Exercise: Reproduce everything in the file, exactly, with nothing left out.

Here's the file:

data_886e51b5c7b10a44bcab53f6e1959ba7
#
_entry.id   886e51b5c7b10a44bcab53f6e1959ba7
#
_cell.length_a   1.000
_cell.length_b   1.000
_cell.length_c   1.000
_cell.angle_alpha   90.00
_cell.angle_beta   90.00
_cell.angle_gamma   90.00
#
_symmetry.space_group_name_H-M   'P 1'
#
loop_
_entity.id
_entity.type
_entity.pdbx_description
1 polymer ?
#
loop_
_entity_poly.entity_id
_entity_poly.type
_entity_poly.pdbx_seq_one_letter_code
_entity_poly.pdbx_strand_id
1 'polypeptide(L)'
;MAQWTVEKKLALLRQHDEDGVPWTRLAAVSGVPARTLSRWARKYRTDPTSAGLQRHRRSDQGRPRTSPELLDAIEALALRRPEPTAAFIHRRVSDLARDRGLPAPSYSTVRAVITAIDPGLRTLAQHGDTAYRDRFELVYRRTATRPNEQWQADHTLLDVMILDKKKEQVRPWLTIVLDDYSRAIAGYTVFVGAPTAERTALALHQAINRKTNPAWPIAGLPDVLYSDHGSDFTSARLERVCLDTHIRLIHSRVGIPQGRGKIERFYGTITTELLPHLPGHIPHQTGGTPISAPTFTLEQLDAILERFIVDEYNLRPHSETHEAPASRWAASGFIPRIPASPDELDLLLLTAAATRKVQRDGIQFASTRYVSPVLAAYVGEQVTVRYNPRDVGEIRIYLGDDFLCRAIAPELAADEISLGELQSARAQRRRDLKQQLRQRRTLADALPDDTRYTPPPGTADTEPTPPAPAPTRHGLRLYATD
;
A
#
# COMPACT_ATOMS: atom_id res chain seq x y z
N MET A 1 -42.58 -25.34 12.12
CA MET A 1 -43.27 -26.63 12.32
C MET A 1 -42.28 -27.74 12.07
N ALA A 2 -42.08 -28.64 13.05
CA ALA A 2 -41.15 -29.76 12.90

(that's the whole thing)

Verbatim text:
data_886e51b5c7b10a44bcab53f6e1959ba7
#
_entry.id   886e51b5c7b10a44bcab53f6e1959ba7
#
_cell.length_a   1.000
_cell.length_b   1.000
_cell.length_c   1.000
_cell.angle_alpha   90.00
_cell.angle_beta   90.00
_cell.angle_gamma   90.00
#
_symmetry.space_group_name_H-M   'P 1'
#
loop_
_entity.id
_entity.type
_entity.pdbx_description
1 polymer ?
#
loop_
_entity_poly.entity_id
_entity_poly.type
_entity_poly.pdbx_seq_one_letter_code
_entity_poly.pdbx_strand_id
1 'polypeptide(L)'
;MAQWTVEKKLALLRQHDEDGVPWTRLAAVSGVPARTLSRWARKYRTDPTSAGLQRHRRSDQGRPRTSPELLDAIEALALRRPEPTAAFIHRRVSDLARDRGLPAPSYSTVRAVITAIDPGLRTLAQHGDTAYRDRFELVYRRTATRPNEQWQADHTLLDVMILDKKKEQVRPWLTIVLDDYSRAIAGYTVFVGAPTAERTALALHQAINRKTNPAWPIAGLPDVLYSDHGSDFTSARLERVCLDTHIRLIHSRVGIPQGRGKIERFYGTITTELLPHLPGHIPHQTGGTPISAPTFTLEQLDAILERFIVDEYNLRPHSETHEAPASRWAASGFIPRIPASPDELDLLLLTAAATRKVQRDGIQFASTRYVSPVLAAYVGEQVTVRYNPRDVGEIRIYLGDDFLCRAIAPELAADEISLGELQSARAQRRRDLKQQLRQRRTLADALPDDTRYTPPPGTADTEPTPPAPAPTRHGLRLYATD
;
A
#
# COMPACT_ATOMS: atom_id res chain seq x y z
N MET A 1 -42.58 -25.34 12.12
CA MET A 1 -43.27 -26.63 12.32
C MET A 1 -42.28 -27.74 12.07
N ALA A 2 -42.08 -28.64 13.05
CA ALA A 2 -41.15 -29.76 12.90